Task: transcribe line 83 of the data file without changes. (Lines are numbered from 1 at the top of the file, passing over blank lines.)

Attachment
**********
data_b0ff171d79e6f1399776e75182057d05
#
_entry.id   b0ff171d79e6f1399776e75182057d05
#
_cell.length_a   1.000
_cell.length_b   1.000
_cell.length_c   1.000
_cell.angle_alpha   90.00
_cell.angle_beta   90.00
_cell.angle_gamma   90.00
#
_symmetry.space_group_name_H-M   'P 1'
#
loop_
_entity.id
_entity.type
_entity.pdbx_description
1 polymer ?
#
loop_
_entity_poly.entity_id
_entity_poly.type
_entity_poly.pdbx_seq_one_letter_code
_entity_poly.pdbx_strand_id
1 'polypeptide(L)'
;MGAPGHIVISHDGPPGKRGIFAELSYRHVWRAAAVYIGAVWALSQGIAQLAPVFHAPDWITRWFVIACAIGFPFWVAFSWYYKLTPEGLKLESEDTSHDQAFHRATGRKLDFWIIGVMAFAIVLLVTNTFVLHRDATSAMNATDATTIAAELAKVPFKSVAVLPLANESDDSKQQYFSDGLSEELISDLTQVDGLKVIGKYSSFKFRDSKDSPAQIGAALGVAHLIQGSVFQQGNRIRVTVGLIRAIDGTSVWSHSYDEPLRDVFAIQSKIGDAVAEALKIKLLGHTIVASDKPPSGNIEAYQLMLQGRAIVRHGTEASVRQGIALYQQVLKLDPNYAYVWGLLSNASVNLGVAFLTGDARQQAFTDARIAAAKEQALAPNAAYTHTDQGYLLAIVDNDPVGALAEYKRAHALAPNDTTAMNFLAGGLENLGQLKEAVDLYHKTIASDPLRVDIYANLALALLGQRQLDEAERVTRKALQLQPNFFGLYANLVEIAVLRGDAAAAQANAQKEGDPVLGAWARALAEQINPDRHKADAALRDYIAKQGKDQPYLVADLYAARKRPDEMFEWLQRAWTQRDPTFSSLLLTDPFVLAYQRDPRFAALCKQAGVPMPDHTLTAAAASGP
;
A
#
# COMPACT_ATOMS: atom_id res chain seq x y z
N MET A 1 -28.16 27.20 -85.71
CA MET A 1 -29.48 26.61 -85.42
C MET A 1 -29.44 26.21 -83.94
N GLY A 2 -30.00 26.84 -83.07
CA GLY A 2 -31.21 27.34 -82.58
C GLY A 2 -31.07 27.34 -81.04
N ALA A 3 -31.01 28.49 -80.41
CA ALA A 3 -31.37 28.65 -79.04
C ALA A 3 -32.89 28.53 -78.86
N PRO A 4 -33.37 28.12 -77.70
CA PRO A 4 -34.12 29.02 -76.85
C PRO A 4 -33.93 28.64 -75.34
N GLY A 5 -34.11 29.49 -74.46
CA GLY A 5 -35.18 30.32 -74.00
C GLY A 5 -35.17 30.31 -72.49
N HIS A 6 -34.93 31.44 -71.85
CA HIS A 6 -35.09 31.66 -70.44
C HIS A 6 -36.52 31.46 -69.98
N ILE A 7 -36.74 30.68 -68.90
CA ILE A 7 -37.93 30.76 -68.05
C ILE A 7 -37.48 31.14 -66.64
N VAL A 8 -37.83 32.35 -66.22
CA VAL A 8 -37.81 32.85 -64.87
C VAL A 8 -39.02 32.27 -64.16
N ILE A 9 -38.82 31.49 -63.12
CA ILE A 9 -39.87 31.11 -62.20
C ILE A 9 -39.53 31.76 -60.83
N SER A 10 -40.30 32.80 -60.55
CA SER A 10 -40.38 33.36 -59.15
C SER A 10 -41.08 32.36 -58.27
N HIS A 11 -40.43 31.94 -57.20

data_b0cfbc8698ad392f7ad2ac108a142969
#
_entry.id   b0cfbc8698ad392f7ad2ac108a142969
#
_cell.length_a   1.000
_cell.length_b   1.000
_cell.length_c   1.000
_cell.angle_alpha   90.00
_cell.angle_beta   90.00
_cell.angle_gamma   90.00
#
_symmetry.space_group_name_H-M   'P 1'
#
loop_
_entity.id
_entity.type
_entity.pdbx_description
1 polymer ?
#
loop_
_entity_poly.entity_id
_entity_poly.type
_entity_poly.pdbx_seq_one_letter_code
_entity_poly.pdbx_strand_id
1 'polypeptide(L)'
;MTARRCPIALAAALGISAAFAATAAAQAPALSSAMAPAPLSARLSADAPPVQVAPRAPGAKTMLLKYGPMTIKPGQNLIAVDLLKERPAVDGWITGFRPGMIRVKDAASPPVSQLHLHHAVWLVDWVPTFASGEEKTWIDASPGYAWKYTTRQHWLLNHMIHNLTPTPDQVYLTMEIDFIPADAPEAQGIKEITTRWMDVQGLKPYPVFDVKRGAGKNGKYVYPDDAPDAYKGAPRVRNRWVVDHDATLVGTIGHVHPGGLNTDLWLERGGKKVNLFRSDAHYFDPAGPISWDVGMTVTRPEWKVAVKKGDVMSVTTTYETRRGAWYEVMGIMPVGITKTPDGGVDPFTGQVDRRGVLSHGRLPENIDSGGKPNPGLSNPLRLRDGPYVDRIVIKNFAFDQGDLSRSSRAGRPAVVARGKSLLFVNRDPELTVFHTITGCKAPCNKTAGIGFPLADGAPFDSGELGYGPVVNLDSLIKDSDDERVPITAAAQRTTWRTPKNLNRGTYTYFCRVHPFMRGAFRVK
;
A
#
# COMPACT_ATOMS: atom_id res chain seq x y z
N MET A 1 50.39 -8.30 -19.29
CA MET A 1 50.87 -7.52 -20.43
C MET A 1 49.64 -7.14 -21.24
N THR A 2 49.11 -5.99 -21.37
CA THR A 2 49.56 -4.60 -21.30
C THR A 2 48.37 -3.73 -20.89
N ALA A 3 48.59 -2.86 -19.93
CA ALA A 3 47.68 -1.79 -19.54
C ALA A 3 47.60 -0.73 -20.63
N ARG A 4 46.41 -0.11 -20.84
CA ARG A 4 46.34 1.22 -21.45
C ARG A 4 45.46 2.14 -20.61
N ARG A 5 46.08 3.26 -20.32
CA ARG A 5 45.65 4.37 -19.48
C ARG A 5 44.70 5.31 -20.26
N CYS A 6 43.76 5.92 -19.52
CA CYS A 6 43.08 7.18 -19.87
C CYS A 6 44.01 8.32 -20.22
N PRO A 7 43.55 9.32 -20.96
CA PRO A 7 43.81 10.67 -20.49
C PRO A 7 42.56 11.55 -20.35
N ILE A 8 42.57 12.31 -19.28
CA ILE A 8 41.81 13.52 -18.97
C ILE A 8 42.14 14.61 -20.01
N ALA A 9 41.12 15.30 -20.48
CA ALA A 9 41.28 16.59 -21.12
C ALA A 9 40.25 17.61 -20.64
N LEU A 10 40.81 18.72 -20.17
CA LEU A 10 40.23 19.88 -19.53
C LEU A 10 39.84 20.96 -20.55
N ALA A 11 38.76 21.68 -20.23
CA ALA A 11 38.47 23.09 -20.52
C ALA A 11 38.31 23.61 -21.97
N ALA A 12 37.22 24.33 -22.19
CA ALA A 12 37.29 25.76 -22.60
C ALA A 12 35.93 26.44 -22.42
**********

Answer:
_entity_poly.type